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I am working on asp.net MVC application. I have a dropdown like this in my razor view:

 <select id="ddlAreaID">
 @foreach (var item in Model.Areas)
 {
     <optgroup label="@item.CityName">
     @foreach (var val in item.Areas)
     {
         var selected = (val.AreaID == Model.AreaID) ? "selected=selected" : string.Empty;
         <option value="@val.AreaID" @selected>@val.AreaName</option>
     }
     </optgroup>
 }
 </select>
 @Html.HiddenFor(m => m.AreaID)

I have added first item to collection like this:

Areas.Insert(0, new CityInfo() 
{
    Areas = new List<AreaInfo>() 
    { 
        new AreaInfo() 
        { 
            AreaID = 0, 
            AreaName = "select an Area" , 
            CityName = "" 
        }
    }  
});

I want to perform client validation of this select/drop down so that at least one item is selected. How can I do this ?

Please suggest.

share|improve this question

You should start refactoring your view model and your view. Your current design is pretty static and has some coupling issues. For example it already looks wrong to create an area, named "Select an area!".

I don't know how your view model is named, but for example concerncs, I will call it ViewModel. The view model represents the data of the view. So in your use case, you wish to select an area. There is a predefined set of areas you give the view to render the drop-down. And you wish to get back the user selection. Therefor you will end with two properties, representing this data:

public class ViewModel
{
    public List<AreaModel> AvailableAreas { get; set; }

    public AreaModel SelectedArea { get; set; }
}

Since AvailableAreas is required to build up the view, you can define a constructor that accepts a list of areas to initialize the property. However, this is not mandatory.

In your view you can now use helpers to make generate your drop down list:

@Html.DropDownListFor(m => m.SelectedArea, Model.AvailableAreas, "Select an area")

This really simplifies your view! And now you can also use data annotations to enable client-side validation:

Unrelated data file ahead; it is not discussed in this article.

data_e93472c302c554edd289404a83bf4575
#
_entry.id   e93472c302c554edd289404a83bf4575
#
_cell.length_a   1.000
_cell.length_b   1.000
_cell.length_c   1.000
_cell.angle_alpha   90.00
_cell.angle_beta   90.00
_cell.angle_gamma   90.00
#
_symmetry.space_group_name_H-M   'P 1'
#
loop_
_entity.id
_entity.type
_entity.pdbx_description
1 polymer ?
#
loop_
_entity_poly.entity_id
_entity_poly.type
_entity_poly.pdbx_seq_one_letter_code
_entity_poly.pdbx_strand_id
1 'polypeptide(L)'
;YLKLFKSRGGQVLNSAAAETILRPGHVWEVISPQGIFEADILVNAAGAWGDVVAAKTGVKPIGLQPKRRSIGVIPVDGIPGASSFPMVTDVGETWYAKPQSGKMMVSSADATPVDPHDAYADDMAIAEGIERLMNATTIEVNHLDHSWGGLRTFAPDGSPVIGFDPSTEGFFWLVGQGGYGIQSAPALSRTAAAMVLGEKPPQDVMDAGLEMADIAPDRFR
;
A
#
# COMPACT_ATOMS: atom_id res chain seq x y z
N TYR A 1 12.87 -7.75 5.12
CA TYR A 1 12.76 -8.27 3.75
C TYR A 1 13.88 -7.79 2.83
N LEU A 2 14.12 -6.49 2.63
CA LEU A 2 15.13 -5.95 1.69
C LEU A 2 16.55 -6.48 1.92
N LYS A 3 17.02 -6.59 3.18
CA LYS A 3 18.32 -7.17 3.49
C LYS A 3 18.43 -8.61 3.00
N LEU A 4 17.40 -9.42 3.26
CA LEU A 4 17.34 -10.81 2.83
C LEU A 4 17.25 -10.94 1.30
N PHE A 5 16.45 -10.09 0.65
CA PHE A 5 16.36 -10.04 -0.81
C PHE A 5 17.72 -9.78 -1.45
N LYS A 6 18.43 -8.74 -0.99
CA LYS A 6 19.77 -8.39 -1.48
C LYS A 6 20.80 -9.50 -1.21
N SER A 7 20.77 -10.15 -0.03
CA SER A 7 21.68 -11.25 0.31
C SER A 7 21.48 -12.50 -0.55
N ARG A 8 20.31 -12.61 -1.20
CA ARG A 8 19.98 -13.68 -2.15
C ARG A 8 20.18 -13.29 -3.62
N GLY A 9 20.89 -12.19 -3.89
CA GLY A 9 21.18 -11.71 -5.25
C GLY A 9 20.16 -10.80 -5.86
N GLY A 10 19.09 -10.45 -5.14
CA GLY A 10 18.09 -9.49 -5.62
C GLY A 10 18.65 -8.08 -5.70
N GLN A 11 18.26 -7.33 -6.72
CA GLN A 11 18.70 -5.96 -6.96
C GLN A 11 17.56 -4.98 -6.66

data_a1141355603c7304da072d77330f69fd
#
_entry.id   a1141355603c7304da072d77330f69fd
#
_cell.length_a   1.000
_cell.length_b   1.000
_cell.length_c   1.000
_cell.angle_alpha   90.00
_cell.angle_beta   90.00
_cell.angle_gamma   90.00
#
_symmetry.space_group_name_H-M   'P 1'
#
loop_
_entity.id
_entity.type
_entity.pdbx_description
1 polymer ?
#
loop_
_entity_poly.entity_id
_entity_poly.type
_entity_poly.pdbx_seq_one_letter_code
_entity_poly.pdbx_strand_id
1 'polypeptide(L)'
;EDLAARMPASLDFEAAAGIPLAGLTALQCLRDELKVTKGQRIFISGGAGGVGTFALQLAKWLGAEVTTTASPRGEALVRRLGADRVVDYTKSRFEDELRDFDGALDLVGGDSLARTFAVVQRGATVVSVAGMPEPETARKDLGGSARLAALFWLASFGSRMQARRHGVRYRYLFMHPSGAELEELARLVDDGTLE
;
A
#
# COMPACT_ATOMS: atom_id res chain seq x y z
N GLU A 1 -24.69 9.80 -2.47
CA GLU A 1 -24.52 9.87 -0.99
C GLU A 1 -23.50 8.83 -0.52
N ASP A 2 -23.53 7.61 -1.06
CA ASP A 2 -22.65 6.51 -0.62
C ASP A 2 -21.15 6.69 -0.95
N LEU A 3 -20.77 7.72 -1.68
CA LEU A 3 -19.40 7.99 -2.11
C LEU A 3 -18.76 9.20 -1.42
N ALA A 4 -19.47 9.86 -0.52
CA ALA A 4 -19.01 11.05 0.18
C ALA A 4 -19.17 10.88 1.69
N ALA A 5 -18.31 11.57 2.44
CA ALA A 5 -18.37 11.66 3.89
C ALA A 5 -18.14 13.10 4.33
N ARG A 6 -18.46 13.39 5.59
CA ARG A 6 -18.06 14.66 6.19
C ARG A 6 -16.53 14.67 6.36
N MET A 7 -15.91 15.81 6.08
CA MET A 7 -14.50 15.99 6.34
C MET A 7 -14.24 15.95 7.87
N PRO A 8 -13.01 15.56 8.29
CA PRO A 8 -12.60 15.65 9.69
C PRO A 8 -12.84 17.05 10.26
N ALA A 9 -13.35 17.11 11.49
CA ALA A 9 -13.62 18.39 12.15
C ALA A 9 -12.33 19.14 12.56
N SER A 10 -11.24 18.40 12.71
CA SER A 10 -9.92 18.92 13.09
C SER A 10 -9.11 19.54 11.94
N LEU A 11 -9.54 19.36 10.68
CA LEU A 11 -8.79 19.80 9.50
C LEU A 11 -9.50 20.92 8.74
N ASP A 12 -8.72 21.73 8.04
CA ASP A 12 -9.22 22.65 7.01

public class ViewModel
{
    public List<AreaModel> AvailableAreas { get; set; }

    [Required]
    public AreaModel SelectedArea { get; set; }
}

This should get you into the right direction. However, I still see some problems with your option groups. If you are forced to use them, here is something to read on: Consuming a Helper code for optgroup functionality in Asp.net MVC.

share|improve this answer
    
Doesn't work. [Required] on AreaModelId works instead. – LifeH2O Jan 17 at 21:18

You could use jQuery to validate that the selected index is greater than 0 before submitting the form. Something like

$("form").submit(function(){
     if($("#ddlAreaID")[0].selectedIndex === 0) {
         // display error message
         return false;
     }
     return true; 
});
share|improve this answer
so that at least one item is selected

Looking at your dropdownlist, it's not a multiple select. Any dropdownlist (that has options inside it) always has a value selected (unless specified, it selects the first element by default).

Also, it can't have more than one value selected (since it's not a multiple select).

In your code snippet, I don't see you adding a dummy either (e.g. an option labeled "Please select one option").

If I take your question to the letter, you don't need any validation.

Now I'm going to assume that a dummy option will be added, and you want to validate that the user has selected any option except the dummy.

First: add the dummy.

<select id="ddlAreaID">

    <!-- This is the dummy. Note that its value is "dummy" -->
    <option value="dummy">Please select an area...</option>

 @foreach (var item in Model.Areas)
 {
     <optgroup label="@item.CityName">
     @foreach (var val in item.Areas)
     {
         var selected = (val.AreaID == Model.AreaID) ? "selected=selected" : string.Empty;
         <option value="@val.AreaID" @selected>@val.AreaName</option>
     }
     </optgroup>
 }
</select>

Your selectlist (presumably) gets posted back via a form. So what you'll want to do is:

  • When the form is submitted, catch it before it submits.
  • Check that the dummy wasn't selected
  • If everything is okay, the form can be submitted.
  • If validation fails, do not submit the form.

I'm assuming your form has an id (#myForm, by way of example).

$("#myForm").submit( function (event) {

    //The form has not yet submitted, and it is waiting for this function to complete.

    if( $("#ddlAreaID").val() === "dummy" ) //this needs to match the value you gave the dummy option
    {
        alert("You did not choose an area!");

        event.preventDefault(); //this line makes sure the form does not get submitted.
    }

    //If everything is still okay, we can simply exit the function. Form submission will continue.
});
share|improve this answer

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